When you’re dealing with a new or worsening disability, it can be extremely frustrating. You may not be completely unable to work, but you may find it hard to work regularly or to predict your symptoms.
If you’ve been looking into applying for Social Security Disability, you should know that you will need to meet the requirements within the Social Security Blue Book or to get a compassionate allowance to qualify. Unfortunately, you cannot get Social Security Disability Insurance for partial disabilities.
How do you know if you have a partial disability or a full disability?
Sometimes, people think that they are only partially disabled but actually qualify for a full disability benefit. To qualify for Social Security Disability, you need to show that:
- You can’t do substantial gainful activity or work because of your medical issues.
- You aren’t able to do the work you did before or adjust to new kinds of work because of the medical issues you have.
- Your medical condition is expected to last for at least a year.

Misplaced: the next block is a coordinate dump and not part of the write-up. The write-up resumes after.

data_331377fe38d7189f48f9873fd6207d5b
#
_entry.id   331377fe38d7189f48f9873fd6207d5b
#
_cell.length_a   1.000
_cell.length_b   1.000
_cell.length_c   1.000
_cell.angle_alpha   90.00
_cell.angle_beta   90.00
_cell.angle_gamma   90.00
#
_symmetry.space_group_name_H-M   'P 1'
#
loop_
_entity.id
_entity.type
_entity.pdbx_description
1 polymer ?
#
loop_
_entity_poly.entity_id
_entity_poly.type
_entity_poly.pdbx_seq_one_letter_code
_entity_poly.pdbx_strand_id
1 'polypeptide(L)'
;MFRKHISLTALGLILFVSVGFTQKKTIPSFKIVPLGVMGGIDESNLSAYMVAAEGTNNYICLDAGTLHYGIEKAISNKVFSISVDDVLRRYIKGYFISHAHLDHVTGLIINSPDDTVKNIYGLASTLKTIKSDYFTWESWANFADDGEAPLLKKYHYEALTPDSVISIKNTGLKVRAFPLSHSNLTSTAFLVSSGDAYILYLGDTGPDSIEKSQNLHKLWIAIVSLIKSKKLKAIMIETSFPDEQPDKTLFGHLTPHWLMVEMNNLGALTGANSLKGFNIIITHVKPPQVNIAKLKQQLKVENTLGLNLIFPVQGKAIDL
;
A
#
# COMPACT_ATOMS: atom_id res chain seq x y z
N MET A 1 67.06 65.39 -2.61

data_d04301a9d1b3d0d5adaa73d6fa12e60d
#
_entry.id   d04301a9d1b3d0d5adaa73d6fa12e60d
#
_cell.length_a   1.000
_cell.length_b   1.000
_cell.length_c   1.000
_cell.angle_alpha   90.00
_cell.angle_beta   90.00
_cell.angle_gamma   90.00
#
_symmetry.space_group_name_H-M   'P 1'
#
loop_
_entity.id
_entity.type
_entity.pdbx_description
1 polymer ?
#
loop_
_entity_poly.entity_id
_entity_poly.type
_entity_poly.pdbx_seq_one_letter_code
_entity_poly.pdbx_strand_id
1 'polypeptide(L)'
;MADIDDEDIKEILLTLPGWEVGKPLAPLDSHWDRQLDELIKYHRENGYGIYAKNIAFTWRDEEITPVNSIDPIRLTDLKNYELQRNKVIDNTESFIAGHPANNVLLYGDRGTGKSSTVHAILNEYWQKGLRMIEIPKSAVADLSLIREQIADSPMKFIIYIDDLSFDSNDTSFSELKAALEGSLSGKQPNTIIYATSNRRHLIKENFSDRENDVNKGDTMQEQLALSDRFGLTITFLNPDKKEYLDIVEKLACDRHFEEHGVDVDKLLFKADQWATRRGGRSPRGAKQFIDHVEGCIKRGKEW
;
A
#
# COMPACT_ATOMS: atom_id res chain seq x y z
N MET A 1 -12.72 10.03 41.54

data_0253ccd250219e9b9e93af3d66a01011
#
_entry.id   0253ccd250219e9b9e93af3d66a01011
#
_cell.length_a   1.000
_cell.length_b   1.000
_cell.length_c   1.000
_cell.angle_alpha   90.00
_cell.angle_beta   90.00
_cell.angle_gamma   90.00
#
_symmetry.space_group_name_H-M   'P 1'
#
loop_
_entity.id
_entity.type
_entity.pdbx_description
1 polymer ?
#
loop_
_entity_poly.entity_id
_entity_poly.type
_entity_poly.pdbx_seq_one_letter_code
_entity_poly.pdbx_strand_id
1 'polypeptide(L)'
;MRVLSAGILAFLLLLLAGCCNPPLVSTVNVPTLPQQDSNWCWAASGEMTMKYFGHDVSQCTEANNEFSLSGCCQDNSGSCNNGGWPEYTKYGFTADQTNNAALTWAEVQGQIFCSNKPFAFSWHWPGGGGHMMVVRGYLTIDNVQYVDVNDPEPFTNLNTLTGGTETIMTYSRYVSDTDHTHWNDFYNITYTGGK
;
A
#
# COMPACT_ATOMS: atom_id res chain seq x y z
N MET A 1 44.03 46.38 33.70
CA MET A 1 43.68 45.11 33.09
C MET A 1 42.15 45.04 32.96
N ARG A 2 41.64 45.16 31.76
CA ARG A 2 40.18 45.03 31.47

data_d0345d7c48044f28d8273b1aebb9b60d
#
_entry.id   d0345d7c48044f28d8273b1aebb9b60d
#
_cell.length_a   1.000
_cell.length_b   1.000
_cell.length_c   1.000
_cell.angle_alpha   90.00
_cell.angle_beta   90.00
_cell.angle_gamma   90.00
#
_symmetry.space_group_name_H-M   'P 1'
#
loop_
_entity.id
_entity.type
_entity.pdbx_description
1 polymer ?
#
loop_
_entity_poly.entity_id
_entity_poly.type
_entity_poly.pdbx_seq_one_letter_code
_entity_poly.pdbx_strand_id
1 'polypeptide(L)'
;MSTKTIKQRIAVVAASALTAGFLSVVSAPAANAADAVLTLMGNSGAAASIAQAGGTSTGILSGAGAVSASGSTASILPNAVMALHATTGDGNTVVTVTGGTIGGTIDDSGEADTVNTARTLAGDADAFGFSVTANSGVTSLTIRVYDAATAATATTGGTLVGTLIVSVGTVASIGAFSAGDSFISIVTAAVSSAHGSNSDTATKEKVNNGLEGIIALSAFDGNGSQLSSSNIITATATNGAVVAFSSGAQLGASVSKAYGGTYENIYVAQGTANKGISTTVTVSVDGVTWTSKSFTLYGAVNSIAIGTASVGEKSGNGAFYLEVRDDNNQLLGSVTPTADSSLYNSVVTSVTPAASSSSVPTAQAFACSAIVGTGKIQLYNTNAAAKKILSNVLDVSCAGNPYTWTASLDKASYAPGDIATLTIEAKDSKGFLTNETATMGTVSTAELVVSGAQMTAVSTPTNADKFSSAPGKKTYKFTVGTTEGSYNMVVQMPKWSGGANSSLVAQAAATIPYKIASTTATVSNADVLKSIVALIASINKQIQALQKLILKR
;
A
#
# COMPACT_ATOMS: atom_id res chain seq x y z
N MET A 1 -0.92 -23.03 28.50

- Your condition, while it may not last for a year, is expected to lead to death.
If you can meet these qualifications, then you can apply for SSDI.
Why doesn’t the Social Security Administration cover short-term disabilities or partial disabilities?
Realistically, the program is there to provide a safety net for those who cannot support themselves in the long-term or who need financial support for a terminal illness. The Social Security program has rules that make the assumption that families will be able to provide at least some amount of support to their loved ones when they’re dealing with shorter-term disabilities or illnesses. Additionally, many people with partial disabilities are able to work or maintain the same standard of living after making some adjustments, which means that they may not need the same kinds of support as those who have more serious, long-term disabilities.
Knowing these things, the simple answer is that you’re not able to get SSDI for partial disabilities, but you can look into it to see if you may actually qualify based on your circumstances and the way your disability affects you.